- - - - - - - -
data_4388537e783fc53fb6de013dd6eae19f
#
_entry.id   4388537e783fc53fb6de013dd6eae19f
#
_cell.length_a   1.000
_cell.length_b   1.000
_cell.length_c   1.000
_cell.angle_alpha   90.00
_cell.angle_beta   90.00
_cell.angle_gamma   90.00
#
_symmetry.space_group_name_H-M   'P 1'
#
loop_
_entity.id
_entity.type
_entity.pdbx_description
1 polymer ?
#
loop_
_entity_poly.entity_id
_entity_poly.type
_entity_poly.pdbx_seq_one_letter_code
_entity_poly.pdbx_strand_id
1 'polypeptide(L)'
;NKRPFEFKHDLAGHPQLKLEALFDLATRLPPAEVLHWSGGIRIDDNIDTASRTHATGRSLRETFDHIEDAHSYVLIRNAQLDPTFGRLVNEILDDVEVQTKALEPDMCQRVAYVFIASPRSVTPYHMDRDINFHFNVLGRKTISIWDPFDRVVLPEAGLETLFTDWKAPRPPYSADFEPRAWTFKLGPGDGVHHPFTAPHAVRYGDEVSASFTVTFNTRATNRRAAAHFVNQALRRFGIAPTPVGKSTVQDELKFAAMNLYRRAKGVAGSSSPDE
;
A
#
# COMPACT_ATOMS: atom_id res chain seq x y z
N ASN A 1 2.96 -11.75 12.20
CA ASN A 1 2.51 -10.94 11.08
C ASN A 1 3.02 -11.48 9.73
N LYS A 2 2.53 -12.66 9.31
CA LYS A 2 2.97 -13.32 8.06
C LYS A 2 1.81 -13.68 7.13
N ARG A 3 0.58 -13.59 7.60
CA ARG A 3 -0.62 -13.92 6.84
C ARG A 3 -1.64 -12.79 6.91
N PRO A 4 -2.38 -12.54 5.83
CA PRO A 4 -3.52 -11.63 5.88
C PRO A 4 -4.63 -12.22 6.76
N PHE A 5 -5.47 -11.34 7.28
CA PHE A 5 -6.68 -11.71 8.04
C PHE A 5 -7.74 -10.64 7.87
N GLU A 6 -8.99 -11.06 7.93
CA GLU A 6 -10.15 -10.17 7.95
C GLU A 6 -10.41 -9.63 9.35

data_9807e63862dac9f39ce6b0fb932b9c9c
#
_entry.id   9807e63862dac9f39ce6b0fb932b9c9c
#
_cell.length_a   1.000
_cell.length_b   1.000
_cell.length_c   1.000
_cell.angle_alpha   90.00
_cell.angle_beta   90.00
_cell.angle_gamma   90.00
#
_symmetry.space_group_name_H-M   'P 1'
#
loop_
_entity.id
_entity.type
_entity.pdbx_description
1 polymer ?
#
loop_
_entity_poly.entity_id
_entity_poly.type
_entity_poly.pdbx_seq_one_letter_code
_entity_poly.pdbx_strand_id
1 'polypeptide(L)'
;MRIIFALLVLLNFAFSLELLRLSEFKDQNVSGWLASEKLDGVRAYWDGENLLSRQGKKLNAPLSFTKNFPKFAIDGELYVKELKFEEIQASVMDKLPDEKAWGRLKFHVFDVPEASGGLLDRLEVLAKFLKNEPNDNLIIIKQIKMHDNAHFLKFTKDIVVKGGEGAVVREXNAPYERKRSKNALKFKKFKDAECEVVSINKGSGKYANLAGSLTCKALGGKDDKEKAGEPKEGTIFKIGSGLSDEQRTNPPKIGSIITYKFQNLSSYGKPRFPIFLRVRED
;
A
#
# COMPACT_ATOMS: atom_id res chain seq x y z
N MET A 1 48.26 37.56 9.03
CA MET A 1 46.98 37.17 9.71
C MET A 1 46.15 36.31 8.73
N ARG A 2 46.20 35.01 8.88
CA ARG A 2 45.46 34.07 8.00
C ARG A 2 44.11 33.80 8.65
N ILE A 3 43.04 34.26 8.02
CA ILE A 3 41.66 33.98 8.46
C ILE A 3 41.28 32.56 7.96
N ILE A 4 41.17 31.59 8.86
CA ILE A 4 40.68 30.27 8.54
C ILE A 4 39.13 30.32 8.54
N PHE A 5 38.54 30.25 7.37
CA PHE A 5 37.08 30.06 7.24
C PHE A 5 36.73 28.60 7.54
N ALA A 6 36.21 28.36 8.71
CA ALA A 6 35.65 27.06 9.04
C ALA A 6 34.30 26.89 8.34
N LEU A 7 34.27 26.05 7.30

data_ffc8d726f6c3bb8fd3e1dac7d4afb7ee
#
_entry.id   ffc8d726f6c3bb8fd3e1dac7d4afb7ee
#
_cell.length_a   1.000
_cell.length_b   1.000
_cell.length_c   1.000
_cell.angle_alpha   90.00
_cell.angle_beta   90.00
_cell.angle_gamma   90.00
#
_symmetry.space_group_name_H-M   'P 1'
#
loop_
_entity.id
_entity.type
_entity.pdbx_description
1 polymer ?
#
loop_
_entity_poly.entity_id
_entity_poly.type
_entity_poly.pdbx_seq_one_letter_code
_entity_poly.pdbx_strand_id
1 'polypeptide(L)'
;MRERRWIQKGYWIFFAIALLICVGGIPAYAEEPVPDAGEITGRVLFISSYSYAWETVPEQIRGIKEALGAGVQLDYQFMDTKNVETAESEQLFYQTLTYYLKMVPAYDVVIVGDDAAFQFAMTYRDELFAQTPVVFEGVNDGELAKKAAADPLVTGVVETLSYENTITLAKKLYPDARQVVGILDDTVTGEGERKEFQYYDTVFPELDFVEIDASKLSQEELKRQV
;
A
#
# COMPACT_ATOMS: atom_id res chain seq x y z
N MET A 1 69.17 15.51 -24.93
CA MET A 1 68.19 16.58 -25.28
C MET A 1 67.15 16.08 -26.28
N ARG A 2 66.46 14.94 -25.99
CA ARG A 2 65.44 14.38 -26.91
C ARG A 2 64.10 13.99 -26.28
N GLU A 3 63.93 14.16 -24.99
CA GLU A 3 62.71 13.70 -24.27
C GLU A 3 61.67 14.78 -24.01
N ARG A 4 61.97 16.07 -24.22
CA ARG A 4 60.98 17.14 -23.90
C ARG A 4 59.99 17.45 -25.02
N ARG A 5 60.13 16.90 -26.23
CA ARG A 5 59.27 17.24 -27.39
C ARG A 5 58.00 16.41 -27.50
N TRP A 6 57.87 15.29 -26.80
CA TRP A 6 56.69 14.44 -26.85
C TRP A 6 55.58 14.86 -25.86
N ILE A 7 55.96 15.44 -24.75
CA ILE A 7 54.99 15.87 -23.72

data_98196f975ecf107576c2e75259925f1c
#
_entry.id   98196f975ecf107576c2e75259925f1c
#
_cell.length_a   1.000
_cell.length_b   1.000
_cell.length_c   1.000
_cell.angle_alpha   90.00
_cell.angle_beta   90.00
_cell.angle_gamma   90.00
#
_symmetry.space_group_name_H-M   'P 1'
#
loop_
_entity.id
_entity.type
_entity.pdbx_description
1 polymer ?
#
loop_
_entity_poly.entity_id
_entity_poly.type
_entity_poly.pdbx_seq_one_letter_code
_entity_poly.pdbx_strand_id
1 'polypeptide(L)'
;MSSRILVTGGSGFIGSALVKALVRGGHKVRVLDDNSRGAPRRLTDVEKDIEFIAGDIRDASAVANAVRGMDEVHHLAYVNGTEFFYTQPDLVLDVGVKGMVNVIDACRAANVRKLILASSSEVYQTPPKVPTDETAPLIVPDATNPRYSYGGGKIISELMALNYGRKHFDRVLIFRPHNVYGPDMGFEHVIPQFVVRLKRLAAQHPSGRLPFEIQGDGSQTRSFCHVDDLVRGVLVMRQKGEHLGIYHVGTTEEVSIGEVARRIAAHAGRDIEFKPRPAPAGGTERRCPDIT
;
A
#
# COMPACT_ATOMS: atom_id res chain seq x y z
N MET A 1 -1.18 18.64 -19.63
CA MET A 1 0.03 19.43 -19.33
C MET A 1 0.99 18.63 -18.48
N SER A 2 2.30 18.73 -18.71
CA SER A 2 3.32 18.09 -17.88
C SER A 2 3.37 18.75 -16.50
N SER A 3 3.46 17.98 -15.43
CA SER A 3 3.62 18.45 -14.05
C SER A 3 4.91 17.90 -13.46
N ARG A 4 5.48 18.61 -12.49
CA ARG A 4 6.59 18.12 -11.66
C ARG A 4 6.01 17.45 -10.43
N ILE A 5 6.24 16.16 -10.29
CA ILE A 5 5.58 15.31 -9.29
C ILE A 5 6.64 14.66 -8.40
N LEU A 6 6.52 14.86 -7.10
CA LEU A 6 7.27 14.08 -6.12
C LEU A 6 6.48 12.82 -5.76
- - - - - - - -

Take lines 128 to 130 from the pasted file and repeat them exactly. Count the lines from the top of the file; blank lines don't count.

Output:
N MET A 1 69.17 15.51 -24.93
CA MET A 1 68.19 16.58 -25.28
C MET A 1 67.15 16.08 -26.28